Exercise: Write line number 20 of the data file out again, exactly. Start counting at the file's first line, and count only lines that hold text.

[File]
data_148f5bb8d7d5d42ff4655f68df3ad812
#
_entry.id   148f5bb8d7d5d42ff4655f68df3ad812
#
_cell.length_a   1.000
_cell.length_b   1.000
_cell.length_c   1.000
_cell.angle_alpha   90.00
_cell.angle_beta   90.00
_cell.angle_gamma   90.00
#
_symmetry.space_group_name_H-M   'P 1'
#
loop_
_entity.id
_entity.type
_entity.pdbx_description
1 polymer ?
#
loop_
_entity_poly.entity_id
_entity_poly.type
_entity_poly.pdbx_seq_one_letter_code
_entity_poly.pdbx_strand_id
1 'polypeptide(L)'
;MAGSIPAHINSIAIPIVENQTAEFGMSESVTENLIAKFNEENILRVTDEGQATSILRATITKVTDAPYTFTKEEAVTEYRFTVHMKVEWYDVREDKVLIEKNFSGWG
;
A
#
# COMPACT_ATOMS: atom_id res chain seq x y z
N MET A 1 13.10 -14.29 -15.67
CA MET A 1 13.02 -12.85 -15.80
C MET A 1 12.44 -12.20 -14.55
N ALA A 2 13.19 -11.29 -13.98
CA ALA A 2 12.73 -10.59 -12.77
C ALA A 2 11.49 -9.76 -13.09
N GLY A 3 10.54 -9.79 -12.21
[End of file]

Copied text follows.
loop_